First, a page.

They don’t offer the same level of protection as surgical face masks or respirators. However, when worn by the public at large, they can still help reduce the community spread of viruses. This is because they help prevent people without symptoms from transmitting viruses via their respiratory droplets.
You can make your own at home using a few basic materials, such as cotton fabric, a T-shirt, or a bandana. The CDC includes instructions for sewing your own with a machine as well as two no-sew methods.
They should fit snugly against the face, covering both your nose and mouth. Also, use ties or ear loops to keep them secure.
When removing the cloth face mask, try to avoid touching your nose, mouth, and eyes.
Cloth face masks shouldn’t be used by children under 2 years old, people who have trouble breathing, and people who are unable to remove their own masks.
What do the experts say?
In the case of the novel coronavirus and COVID-19, the CDC notes that simple face coverings or masks can reduce its spread:
“CDC recommends that people wear a cloth face covering to cover their nose and mouth in the community setting. This is an additional public health measure people should take to reduce the spread of COVID-19 in addition to (not instead of) social distancing, frequent hand cleaning and other everyday preventive actions.”
The CDC recommends healthcare workers wear face masks when working with patients who have the flu.
The CDC also recommends patients who show signs of respiratory infections be given masks while they’re in healthcare settings until they can be isolated.
Face Mask Protection
If you’re sick and need to be around others, properly wearing a mask can protect those around you from contracting your illness.
Studies show masks may help in some cases
For many years, scientists weren’t sure whether wearing a mask was effective at preventing the spread of viruses. However, recent studies suggest they can help.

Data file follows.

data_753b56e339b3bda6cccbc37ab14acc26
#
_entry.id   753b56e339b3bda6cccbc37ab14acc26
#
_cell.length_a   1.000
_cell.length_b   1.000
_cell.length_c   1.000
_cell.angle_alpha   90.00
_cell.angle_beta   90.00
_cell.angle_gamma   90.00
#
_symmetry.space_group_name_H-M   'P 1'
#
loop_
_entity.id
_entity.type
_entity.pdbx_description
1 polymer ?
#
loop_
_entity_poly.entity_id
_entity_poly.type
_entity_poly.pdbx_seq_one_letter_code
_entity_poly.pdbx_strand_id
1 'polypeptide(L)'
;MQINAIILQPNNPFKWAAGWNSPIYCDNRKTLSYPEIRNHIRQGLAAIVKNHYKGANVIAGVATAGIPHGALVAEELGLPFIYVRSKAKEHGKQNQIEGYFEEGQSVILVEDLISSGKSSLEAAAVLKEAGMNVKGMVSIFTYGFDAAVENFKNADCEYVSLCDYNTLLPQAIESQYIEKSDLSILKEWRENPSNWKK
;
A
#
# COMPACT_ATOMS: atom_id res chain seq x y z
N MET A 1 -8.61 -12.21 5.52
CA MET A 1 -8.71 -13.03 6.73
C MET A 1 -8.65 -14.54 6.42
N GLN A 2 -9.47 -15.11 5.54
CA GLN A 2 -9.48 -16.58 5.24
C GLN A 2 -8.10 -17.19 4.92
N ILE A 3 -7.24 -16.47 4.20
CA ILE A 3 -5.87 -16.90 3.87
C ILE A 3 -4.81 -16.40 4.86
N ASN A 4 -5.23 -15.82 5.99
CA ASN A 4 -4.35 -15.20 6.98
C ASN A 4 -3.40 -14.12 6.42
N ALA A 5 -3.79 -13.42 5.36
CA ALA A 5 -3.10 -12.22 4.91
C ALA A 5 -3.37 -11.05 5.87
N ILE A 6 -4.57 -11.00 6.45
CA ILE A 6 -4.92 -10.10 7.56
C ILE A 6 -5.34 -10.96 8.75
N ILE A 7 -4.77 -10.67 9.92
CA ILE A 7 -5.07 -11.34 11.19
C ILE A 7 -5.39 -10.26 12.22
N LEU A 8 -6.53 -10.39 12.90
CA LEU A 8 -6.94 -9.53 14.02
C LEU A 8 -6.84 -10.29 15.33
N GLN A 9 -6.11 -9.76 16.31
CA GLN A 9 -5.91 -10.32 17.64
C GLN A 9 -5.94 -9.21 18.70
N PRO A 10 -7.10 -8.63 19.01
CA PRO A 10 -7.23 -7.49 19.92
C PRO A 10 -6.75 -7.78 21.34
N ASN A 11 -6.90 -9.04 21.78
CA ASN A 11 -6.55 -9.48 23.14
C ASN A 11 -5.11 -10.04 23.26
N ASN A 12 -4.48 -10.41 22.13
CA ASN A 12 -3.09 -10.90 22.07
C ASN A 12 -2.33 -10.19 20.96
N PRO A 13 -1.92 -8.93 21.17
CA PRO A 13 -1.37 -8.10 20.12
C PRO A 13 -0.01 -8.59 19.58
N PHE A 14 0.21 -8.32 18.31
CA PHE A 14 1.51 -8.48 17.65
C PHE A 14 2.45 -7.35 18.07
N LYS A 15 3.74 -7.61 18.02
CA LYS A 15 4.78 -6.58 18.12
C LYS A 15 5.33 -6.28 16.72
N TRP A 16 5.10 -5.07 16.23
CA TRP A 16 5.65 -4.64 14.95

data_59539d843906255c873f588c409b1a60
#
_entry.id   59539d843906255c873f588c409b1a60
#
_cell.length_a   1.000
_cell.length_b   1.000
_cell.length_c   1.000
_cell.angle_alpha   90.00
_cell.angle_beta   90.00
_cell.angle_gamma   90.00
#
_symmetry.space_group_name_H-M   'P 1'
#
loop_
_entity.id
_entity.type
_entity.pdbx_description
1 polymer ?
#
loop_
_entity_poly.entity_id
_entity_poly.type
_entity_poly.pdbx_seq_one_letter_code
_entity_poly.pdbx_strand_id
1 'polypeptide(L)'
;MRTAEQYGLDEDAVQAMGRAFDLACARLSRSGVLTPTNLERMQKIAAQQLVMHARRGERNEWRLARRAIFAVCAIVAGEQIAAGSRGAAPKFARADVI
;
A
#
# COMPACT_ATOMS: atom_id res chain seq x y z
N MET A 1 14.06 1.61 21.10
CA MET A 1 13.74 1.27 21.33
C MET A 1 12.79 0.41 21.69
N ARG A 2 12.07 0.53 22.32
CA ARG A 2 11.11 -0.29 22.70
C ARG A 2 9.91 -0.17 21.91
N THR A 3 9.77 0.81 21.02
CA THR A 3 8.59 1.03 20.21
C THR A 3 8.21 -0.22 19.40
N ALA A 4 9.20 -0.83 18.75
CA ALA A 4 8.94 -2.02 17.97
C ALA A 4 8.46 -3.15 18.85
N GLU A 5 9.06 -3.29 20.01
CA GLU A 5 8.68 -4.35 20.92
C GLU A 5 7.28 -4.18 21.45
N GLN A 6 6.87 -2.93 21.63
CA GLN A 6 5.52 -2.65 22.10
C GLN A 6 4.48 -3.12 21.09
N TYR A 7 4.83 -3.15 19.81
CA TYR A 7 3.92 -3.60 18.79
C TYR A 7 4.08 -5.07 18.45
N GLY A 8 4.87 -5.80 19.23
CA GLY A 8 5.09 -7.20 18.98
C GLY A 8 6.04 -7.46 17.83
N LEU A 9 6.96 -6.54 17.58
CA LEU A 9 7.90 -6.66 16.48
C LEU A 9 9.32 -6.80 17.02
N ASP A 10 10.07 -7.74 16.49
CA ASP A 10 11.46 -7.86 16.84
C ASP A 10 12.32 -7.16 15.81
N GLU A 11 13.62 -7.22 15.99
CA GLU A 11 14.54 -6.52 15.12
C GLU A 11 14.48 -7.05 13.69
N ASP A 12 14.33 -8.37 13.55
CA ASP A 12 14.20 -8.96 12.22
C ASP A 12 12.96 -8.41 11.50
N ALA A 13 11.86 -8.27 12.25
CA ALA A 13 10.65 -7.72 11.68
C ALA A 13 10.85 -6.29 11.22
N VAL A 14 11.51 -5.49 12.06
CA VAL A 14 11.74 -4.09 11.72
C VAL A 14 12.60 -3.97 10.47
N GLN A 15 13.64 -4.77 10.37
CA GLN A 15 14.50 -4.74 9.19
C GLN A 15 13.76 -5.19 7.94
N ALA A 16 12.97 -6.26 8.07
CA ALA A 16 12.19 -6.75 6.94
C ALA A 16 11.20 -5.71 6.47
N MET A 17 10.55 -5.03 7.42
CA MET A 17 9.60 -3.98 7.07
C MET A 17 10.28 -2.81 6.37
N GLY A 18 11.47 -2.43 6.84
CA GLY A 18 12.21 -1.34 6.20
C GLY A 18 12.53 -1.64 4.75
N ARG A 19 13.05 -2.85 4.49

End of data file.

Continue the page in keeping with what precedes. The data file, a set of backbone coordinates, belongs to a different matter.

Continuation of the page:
One 2013 study looked at how masks could help people with the seasonal flu limit spreading it when they exhale small droplets containing the virus. Overall, researchers found masks led to a more than threefold reduction in how much virus people sprayed into the air.
Another study, analyzing data from thousands of Japanese schoolchildren, found that “vaccination and wearing a mask reduced the likelihood of developing seasonal influenza.”
Importantly, researchers also found that flu rates were lower when masks were paired with proper hand hygiene.
In other words, regular hand washing remains an essential tool in preventing the spread of viruses.
Guidelines for wearing face masks
While face masks can help reduce the spread of the flu and other respiratory viruses, they only do so if worn correctly and frequently.
Here are some guidelines for proper mask-wearing:
- Wear a face mask when coming within 6 feet of a sick person.
- Position the strings to keep the mask firmly in place over the nose, mouth, and chin. Try not to touch the mask again until you remove it.
- Wear a face mask before going near other people if you have the flu.
- If you have the flu and need to see a doctor, wear a face mask to protect others in the waiting area.
- Consider wearing a mask in crowded settings if the flu is widespread in your community, or if you’re at high risk for flu complications.
- When you’re done wearing a surgical face mask or respirator, throw it away and wash your hands. Never reuse it.
- Wash your cloth face mask after each use.